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Good night, i have a problem when i find the matrix associated to a linear transformation:

$T:P_{1\rightarrow}P_{2}$

$T(p(t))=t(p(t))$

Basis for $P_{1}=\left\{ t,1\right\} $ and for $P_{2}=\left\{ t^{2},t-1,t+1\right\}$

I work in this problem and i made this:

$T(t)=t^{2}=t^{2}+0t+0=\begin{array}{c} 1\\ 0\\ 0 \end{array}$

$T(1)=t=0t^{2}+t+0=\begin{array}{c} 0\\ 1\\ 0 \end{array}$

But this matrix is in canonical basis, how i can change this for the polynomial function?

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  • $\begingroup$ $T(1)$ doesn't map to $\operatorname{span}\{t^2,t-1\}$. Are you sure you wrote it down correctly? Shouldn't there be $1$ more element in that basis? $\endgroup$ – user137731 May 18 '16 at 0:33
  • $\begingroup$ yes, its fine. @Bye_World $\endgroup$ – Bvss12 May 18 '16 at 0:34
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    $\begingroup$ $T(1) = t=0t^2 + \frac 12(t-1) + \frac 12(t+1)$. $\endgroup$ – user137731 May 18 '16 at 0:35
  • $\begingroup$ oh, you're in the correct. please, explain me how you can find $(1/2)(t-1)+(1/2)(t+1)$ @Bye_World $\endgroup$ – Bvss12 May 18 '16 at 0:37
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    $\begingroup$ You have to solve $t=at^2 + b(t-1)+c(t+1) = at^2+(b+c)t+(c-b)$ for $a,b,c$. This last equation implies $$\begin{cases} a=0 \\ b+c = 1 \\ c-b = 0\end{cases}$$ Solve that system to find $a,b,c$. $\endgroup$ – user137731 May 18 '16 at 0:39
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As you discovered in the comments, it is easy to solve this one by playing around with linear combinations.

But what about a general strategy?

We know that given a linear transformation $T$ from $V$ to $W$, and two bases $\alpha = (v_1, \ldots, v_n)$ and $\beta = (w_1, \ldots, w_m)$, there is always a unique matrix representing it. The $i$th column of that matrix will be $T(v_i)$ in the $\beta$ coordinate system.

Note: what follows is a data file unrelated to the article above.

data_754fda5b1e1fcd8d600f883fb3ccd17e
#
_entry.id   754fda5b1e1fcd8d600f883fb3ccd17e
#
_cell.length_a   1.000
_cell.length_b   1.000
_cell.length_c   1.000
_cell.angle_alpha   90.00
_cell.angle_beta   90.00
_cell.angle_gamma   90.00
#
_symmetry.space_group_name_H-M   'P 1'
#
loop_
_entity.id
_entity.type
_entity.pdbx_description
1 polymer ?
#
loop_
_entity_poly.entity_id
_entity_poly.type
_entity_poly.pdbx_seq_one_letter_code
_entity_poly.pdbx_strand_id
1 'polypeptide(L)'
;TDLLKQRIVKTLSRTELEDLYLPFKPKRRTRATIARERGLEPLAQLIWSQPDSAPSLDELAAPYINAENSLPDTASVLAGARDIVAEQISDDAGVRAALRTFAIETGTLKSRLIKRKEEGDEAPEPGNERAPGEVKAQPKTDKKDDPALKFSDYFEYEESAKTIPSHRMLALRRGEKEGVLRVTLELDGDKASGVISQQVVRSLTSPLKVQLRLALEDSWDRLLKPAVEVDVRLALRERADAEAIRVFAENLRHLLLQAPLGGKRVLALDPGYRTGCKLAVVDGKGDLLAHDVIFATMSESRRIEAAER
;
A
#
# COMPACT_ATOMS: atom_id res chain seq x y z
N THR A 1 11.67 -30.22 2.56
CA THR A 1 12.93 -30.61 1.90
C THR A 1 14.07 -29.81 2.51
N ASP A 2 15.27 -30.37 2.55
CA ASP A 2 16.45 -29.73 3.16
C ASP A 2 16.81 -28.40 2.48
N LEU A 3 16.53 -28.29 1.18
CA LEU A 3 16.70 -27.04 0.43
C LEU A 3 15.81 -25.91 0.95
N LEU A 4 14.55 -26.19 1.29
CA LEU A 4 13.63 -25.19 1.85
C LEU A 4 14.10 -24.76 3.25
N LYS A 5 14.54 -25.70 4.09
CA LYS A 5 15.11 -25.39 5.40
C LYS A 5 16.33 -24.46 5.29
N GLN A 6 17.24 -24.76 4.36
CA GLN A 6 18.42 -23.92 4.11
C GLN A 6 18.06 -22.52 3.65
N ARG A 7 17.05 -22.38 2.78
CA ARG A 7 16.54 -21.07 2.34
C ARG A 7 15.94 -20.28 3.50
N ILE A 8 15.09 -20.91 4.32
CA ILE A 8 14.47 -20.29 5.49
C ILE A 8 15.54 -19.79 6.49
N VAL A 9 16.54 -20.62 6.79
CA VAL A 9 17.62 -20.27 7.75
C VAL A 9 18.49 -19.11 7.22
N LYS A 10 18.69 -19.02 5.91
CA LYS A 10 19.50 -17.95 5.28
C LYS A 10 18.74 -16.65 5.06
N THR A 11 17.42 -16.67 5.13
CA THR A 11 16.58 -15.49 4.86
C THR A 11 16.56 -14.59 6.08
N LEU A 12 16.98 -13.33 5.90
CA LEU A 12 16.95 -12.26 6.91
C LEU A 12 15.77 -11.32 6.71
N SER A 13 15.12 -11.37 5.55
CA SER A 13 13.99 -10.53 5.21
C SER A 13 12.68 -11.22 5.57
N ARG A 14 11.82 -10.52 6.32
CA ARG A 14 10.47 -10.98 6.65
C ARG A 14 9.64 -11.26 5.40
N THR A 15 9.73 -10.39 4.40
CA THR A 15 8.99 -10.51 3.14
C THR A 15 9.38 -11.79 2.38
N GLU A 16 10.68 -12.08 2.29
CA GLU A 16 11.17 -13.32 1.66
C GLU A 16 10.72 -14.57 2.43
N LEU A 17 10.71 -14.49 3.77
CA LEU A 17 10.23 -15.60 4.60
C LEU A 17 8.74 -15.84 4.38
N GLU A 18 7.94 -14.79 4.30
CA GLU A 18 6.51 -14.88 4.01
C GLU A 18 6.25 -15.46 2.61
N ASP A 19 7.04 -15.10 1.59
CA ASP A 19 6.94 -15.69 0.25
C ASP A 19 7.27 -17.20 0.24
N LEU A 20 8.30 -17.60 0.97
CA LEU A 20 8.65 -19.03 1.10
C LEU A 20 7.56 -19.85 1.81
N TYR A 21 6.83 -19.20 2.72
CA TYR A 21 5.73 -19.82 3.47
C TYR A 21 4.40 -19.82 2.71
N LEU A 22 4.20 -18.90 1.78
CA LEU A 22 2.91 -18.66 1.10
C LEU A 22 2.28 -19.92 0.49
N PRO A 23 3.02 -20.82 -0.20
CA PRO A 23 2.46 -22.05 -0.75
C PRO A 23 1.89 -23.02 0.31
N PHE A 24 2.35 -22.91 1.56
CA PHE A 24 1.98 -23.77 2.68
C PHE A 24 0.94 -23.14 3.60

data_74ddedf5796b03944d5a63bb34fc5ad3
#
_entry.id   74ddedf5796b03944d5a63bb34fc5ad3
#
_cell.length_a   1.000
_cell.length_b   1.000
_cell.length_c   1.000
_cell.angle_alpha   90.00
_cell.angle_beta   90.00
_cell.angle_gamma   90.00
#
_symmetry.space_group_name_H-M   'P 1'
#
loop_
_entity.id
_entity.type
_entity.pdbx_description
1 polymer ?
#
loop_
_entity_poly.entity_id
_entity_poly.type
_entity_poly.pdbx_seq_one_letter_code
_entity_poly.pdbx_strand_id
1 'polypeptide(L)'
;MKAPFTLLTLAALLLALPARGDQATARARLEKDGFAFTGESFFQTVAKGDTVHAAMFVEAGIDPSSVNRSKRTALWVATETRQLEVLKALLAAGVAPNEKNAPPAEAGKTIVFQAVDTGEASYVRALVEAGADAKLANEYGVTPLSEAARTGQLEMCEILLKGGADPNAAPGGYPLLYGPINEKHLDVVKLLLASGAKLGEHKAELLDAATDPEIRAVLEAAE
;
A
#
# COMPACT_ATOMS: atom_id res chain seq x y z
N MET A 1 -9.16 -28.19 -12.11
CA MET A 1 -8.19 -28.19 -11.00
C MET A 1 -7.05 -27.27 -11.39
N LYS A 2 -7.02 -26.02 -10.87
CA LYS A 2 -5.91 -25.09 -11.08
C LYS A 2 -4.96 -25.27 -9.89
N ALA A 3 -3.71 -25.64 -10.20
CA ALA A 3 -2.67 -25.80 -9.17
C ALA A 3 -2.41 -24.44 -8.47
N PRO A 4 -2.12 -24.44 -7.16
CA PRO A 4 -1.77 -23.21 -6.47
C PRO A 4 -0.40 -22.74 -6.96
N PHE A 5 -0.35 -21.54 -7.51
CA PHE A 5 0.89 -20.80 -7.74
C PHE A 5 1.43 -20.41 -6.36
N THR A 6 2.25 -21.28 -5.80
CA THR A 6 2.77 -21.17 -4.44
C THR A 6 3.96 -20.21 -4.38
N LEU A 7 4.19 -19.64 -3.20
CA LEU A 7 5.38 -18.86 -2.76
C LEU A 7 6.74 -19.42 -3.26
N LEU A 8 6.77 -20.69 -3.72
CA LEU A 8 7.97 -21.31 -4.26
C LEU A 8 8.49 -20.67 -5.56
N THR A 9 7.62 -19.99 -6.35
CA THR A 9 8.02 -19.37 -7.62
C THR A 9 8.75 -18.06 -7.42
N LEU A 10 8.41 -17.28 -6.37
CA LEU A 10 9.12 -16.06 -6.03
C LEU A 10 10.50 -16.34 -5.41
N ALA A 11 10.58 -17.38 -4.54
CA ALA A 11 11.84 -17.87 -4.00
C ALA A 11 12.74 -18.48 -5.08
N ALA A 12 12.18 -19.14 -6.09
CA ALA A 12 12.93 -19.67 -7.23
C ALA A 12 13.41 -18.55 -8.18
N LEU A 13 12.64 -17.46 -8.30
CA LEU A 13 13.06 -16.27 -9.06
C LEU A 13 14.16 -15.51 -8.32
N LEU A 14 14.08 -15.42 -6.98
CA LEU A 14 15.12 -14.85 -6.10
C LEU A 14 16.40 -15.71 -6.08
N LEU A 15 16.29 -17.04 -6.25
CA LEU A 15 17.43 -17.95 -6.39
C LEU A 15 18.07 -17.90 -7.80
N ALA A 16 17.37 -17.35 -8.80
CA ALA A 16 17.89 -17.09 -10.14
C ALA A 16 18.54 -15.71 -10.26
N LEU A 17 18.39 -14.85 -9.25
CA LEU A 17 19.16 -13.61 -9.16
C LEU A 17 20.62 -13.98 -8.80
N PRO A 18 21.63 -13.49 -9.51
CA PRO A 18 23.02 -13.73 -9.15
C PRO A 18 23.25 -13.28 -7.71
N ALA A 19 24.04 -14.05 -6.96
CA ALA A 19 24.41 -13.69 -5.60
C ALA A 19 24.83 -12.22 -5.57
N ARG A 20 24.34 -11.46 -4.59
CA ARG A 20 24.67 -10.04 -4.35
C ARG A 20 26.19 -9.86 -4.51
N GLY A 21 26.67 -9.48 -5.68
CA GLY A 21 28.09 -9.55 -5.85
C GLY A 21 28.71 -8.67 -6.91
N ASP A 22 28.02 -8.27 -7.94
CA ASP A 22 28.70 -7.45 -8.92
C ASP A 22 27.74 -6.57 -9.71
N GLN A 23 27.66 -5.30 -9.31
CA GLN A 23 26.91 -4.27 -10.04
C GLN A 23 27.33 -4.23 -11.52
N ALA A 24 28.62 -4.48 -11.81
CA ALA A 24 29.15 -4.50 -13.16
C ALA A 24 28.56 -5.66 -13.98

An important special case is when $V = W$ and $T$ is the identity transformation $I$. That's a change of basis matrix.

What you have is three coordinate systems. $P_1 = (t, 1)$. $P_2 = (t^2, t-1, t+1)$. And $P_3 = (t^2, t, 1)$. You have $T$ going from $P_1$ to $P_3$:

$$\begin{pmatrix} 1 & 0 & 0\\ 0 & 1 & 0\\ \end{pmatrix}$$

You can also easily find the change of basis matrix from $P_2$ to $P_3$ - just write down $P_2$ in the $P_3$ coordinate system as follows:

$$\begin{pmatrix} 1 & 0 & 0 \\ 0 & 1 & 1 \\ 0 & -1 & 1 \end{pmatrix}$$

What you need is the change of basis matrix from $P_3$ to $P_2$. And the way you do that is to just invert the change of basis matrix that you have. Which you can do with row-reduction.

$$ \left[ \begin{array}{ccc|ccc} 1 & 0 & 0 & 1 & 0 & 0\\ 0 & 1 & 1 & 0 & 1 & 0\\ 0 & -1 & 1 & 0 & 0 & 1 \end{array} \right] \to \left[ \begin{array}{ccc|ccc} 1 & 0 & 0 & 1 & 0 & 0\\ 0 & 1 & 1 & 0 & 1 & 0\\ 0 & 0 & 2 & 0 & 1 & 1 \end{array} \right] \to \left[ \begin{array}{ccc|ccc} 1 & 0 & 0 & 1 & 0 & 0\\ 0 & 1 & 1 & 0 & 1 & 0\\ 0 & 0 & 1 & 0 & \frac{1}{2} & \frac{1}{2} \end{array} \right] \to \left[ \begin{array}{ccc|ccc} 1 & 0 & 0 & 1 & 0 & 0\\ 0 & 1 & 0 & 0 & \frac{1}{2} & -\frac{1}{2}\\ 0 & 0 & 1 & 0 & \frac{1}{2} & \frac{1}{2} \end{array} \right] $$

And now your answer is simply:

$$ \begin{pmatrix} 1 & 0 & 0\\ 0 & 1 & 0 \end{pmatrix} \quad \begin{pmatrix} 1 & 0 & 0 \\ 0 & \frac{1}{2} & -\frac{1}{2} \\ 0 & \frac{1}{2} & \frac{1}{2} \end{pmatrix} = \begin{pmatrix} 1 & 0 & 0 \\ 0 & \frac{1}{2} & -\frac{1}{2}\\ \end{pmatrix} $$

This strategy will always work.

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